If you read the February AOPA Pilot, this month’s Landmark Accident was on the loss of Buddy Holly 50 years ago on February 3rd. He and two other rising stars( JP Richardson, aka The Big Bopper and Ritchie Valens) of the new rock era died when a young VFR charter pilot launched into the dark Iowa night in the teeth of a strong cold front. You can read the details at The day the music died – The Buddy Holly crash-50 years later.
What’s of interest in how the world remembers this one loss. Almost every classic rock station was promoting Holly this past weekend. Since the article appeared several members have called and there have been many emails as many of you provided additional details. I was interviewed by National Public Radio as they noted the Holly phenomenon, What Went Wrong the Day the Music Died?
Sadly, as the rock stations were preparing to memorialize Holly, a Chicago flying club lost six of their own aboard a Piper Seneca that crashed in another snow squall in West Virginia this past week. The specifics are quite different and we’ll wait for more details but there appears to be a mission mentality that is common to both accidents. Both are high profile in different ways but at a time that we’re trying to recruit more people into GA, how do you think this registers in the minds of prospective pilots?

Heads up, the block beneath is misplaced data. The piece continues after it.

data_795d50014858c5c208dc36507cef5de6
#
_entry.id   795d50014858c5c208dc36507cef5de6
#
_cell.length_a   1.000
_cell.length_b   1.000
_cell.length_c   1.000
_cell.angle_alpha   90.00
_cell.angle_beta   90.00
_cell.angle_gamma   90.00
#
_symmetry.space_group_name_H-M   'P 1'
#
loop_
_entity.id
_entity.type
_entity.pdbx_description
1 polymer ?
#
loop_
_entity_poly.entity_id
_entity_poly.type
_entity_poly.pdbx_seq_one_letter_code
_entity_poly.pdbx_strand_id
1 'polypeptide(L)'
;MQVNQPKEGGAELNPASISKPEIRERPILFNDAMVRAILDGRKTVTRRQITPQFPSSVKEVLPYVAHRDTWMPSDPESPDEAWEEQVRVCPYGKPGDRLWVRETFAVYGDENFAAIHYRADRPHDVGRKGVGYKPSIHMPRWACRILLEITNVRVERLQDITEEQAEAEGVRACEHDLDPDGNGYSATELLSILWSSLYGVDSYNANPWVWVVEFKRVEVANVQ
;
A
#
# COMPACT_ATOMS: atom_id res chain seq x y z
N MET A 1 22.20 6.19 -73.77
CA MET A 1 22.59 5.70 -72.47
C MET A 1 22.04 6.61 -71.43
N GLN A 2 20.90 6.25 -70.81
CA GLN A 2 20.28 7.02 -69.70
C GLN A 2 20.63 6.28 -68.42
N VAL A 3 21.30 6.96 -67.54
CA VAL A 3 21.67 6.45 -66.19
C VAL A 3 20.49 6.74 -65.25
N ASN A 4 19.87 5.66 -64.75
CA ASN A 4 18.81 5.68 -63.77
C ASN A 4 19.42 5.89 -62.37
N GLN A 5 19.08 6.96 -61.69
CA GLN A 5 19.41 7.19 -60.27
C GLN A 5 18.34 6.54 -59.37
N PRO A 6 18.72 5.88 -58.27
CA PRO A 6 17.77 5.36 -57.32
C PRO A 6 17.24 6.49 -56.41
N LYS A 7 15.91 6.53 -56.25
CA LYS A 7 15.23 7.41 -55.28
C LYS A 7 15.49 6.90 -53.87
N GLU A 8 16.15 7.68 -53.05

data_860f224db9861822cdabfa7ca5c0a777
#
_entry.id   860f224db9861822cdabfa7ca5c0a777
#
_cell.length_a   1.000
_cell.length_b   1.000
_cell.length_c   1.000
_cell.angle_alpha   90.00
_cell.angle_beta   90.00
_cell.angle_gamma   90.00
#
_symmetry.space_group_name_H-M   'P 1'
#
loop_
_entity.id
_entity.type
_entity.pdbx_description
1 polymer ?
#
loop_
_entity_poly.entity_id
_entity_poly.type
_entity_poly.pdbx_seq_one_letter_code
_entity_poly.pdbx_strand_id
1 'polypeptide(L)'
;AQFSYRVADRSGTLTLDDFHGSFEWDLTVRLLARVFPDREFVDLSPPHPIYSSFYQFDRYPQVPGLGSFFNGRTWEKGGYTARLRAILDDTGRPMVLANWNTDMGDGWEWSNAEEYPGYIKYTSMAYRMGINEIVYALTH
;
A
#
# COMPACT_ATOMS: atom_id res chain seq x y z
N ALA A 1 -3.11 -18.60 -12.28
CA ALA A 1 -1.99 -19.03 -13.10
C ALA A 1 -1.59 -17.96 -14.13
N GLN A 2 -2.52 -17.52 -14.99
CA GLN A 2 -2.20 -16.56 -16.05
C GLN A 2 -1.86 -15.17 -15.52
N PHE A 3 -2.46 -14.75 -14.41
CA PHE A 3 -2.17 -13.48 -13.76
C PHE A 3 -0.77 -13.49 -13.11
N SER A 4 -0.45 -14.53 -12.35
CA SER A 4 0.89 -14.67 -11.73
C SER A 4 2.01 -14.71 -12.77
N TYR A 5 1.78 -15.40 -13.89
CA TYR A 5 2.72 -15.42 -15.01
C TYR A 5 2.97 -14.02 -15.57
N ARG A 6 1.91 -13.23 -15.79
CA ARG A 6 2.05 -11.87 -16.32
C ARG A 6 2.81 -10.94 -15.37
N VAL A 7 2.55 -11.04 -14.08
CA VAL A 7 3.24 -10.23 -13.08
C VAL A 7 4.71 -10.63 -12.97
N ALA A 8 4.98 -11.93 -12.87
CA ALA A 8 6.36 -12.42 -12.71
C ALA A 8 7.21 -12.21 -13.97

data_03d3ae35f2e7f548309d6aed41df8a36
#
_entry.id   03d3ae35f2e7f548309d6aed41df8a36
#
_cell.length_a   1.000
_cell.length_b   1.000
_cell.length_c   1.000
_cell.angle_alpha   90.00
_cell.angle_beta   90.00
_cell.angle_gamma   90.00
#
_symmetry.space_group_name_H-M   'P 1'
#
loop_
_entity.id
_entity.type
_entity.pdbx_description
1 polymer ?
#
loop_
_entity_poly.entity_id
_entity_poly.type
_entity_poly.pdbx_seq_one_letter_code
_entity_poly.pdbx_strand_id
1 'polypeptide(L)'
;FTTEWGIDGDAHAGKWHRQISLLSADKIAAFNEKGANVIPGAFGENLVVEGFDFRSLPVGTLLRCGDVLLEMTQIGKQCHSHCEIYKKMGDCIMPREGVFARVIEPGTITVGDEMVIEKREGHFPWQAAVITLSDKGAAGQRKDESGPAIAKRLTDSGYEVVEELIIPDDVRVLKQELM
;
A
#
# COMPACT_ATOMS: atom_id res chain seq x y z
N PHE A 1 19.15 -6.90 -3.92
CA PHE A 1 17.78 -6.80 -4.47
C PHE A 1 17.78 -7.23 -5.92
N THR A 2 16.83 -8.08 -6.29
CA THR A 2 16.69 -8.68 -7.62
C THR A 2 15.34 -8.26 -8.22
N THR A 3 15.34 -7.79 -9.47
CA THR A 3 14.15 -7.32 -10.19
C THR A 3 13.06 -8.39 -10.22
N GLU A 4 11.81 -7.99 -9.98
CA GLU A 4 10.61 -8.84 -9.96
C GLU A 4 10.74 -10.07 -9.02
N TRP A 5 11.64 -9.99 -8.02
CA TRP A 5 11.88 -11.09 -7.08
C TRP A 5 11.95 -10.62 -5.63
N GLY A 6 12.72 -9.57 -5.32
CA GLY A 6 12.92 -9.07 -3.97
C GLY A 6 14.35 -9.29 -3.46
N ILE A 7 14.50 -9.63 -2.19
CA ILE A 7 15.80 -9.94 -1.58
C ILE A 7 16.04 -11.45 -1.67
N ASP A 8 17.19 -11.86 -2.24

Do they say “No way!” or take time to study the incidents to learn so they don’t make the same mistakes? How should we, as pilots, explain to our friends? Should we discuss at all?